If a third-party virtualization product is in use, IT can manage and configure additional settings. These settings may prevent or alter not only webcam functionality, but also audio and connectivity ports, such as USB and Bluetooth.
Troubleshooting a webcam on a remote desktop
When a user files a ticket saying something like "my webcam is not working," IT needs to take several steps to respond -- especially if this user needs a webcam for business-critical tasks, such as video conferencing. If this issue is only reported by a single user, it is likely related to either the physical webcam or its configuration. In this case, it is best to start at the user device and ensure functionality as a first step via a series of questions and a troubleshooting session. Some questions to ask the user are the following:
- Does the webcam function properly on the local device? Can the user successfully access the webcam within a local Zoom session?
- Is this a new webcam, and if not, has the webcam worked as intended previously? When was the last time that the user was able to use the webcam locally and within an RDP session?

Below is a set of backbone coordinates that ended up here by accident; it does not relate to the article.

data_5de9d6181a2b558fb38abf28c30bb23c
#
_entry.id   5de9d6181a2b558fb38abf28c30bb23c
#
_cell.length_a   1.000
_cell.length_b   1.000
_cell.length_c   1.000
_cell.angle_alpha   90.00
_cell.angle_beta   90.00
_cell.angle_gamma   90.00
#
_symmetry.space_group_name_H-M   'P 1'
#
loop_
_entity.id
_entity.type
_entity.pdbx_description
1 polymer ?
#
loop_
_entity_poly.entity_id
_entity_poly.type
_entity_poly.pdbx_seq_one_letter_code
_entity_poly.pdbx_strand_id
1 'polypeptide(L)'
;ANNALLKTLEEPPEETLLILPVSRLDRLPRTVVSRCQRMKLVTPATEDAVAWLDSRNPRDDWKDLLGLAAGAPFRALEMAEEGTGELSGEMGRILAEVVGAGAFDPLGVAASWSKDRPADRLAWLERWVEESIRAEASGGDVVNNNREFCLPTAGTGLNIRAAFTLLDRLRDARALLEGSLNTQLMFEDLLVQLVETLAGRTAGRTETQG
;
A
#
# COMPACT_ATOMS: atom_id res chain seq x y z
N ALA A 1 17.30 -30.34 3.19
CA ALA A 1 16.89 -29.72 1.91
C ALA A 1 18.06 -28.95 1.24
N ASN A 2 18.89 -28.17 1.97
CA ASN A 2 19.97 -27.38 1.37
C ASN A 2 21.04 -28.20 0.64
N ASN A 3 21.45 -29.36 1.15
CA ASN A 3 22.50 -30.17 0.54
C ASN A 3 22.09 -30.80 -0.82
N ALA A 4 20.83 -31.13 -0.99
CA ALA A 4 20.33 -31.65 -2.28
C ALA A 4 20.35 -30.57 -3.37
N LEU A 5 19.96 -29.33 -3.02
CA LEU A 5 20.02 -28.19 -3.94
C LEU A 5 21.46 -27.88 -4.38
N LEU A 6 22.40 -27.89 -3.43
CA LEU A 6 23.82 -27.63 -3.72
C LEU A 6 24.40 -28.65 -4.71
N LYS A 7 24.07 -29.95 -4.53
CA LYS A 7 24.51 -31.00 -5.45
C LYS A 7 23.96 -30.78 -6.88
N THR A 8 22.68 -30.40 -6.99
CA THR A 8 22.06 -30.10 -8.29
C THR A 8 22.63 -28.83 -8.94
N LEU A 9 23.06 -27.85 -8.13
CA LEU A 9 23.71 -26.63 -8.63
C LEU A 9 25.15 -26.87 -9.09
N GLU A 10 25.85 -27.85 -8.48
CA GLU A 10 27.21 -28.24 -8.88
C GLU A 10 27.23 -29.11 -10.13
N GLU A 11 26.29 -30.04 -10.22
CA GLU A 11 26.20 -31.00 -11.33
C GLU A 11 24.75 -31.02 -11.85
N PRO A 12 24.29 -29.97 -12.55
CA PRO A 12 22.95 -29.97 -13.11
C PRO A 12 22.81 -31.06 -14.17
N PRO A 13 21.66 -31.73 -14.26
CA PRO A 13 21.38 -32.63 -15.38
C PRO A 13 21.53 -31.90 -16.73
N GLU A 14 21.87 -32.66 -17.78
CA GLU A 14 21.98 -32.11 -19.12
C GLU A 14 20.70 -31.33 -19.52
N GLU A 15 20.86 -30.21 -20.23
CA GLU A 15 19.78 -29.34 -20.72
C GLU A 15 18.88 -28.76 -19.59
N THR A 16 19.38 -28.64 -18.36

- What appears within the local RDP connection settings? Has anyone revised these settings recently?
- Can the user test this webcam on another user device to rule out a faulty peripheral?
However, if multiple users report that their webcams are not working, the issue is likely related to policy settings or port configuration. Administrators should review GPO settings to determine which specific configuration may be blocking or altering microphone functionality. A tool such as AD Resultant Set of Policy can help review the settings that are ultimately applied to the user and device.
In addition, IT should also review the desktop virtualization product's configuration to ensure that other settings are enabling webcam functionality. If IT pushed out an update the day before the issues arose, the details of that update are worth investigating. Changes to policies could be the culprit as well. If administrators have blocked all access to USB peripheral devices to disable thumb drive data leakage, then webcams that plug into a USB port will not be redirected within the user session.